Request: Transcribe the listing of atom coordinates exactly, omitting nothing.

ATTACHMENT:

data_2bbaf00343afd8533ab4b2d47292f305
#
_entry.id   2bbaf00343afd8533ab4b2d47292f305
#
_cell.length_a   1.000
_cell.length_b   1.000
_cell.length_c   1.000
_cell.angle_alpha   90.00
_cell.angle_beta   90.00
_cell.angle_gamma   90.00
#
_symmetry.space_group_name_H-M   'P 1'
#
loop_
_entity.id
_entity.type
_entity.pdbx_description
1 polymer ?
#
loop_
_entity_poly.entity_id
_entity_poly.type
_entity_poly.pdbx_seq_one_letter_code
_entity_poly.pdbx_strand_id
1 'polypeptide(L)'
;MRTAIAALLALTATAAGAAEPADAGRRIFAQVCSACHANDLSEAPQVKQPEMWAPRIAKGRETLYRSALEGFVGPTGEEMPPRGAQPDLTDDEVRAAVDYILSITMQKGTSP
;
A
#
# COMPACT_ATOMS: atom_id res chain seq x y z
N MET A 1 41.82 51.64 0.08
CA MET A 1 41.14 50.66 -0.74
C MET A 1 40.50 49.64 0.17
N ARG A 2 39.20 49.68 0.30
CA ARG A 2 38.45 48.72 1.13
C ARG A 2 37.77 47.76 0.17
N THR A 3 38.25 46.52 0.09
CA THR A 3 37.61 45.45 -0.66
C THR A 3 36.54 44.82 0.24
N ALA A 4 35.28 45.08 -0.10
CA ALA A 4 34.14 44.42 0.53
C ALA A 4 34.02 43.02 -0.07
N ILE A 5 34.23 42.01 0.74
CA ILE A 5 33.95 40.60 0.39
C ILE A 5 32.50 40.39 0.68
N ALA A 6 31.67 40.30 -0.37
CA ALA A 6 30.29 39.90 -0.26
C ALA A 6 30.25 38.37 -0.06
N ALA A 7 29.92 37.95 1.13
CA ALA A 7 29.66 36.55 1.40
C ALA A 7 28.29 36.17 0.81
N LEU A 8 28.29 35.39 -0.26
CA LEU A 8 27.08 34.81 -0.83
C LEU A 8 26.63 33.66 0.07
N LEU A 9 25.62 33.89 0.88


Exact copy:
data_2bbaf00343afd8533ab4b2d47292f305
#
_entry.id   2bbaf00343afd8533ab4b2d47292f305
#
_cell.length_a   1.000
_cell.length_b   1.000
_cell.length_c   1.000
_cell.angle_alpha   90.00
_cell.angle_beta   90.00
_cell.angle_gamma   90.00
#
_symmetry.space_group_name_H-M   'P 1'
#
loop_
_entity.id
_entity.type
_entity.pdbx_description
1 polymer ?
#
loop_
_entity_poly.entity_id
_entity_poly.type
_entity_poly.pdbx_seq_one_letter_code
_entity_poly.pdbx_strand_id
1 'polypeptide(L)'
;MRTAIAALLALTATAAGAAEPADAGRRIFAQVCSACHANDLSEAPQVKQPEMWAPRIAKGRETLYRSALEGFVGPTGEEMPPRGAQPDLTDDEVRAAVDYILSITMQKGTSP
;
A
#
# COMPACT_ATOMS: atom_id res chain seq x y z
N MET A 1 41.82 51.64 0.08
CA MET A 1 41.14 50.66 -0.74
C MET A 1 40.50 49.64 0.17
N ARG A 2 39.20 49.68 0.30
CA ARG A 2 38.45 48.72 1.13
C ARG A 2 37.77 47.76 0.17
N THR A 3 38.25 46.52 0.09
CA THR A 3 37.61 45.45 -0.66
C THR A 3 36.54 44.82 0.24
N ALA A 4 35.28 45.08 -0.10
CA ALA A 4 34.14 44.42 0.53
C ALA A 4 34.02 43.02 -0.07
N ILE A 5 34.23 42.01 0.74
CA ILE A 5 33.95 40.60 0.39
C ILE A 5 32.50 40.39 0.68
N ALA A 6 31.67 40.30 -0.37
CA ALA A 6 30.29 39.90 -0.26
C ALA A 6 30.25 38.37 -0.06
N ALA A 7 29.92 37.95 1.13
CA ALA A 7 29.66 36.55 1.40
C ALA A 7 28.29 36.17 0.81
N LEU A 8 28.29 35.39 -0.26
CA LEU A 8 27.08 34.81 -0.83
C LEU A 8 26.63 33.66 0.07
N LEU A 9 25.62 33.89 0.88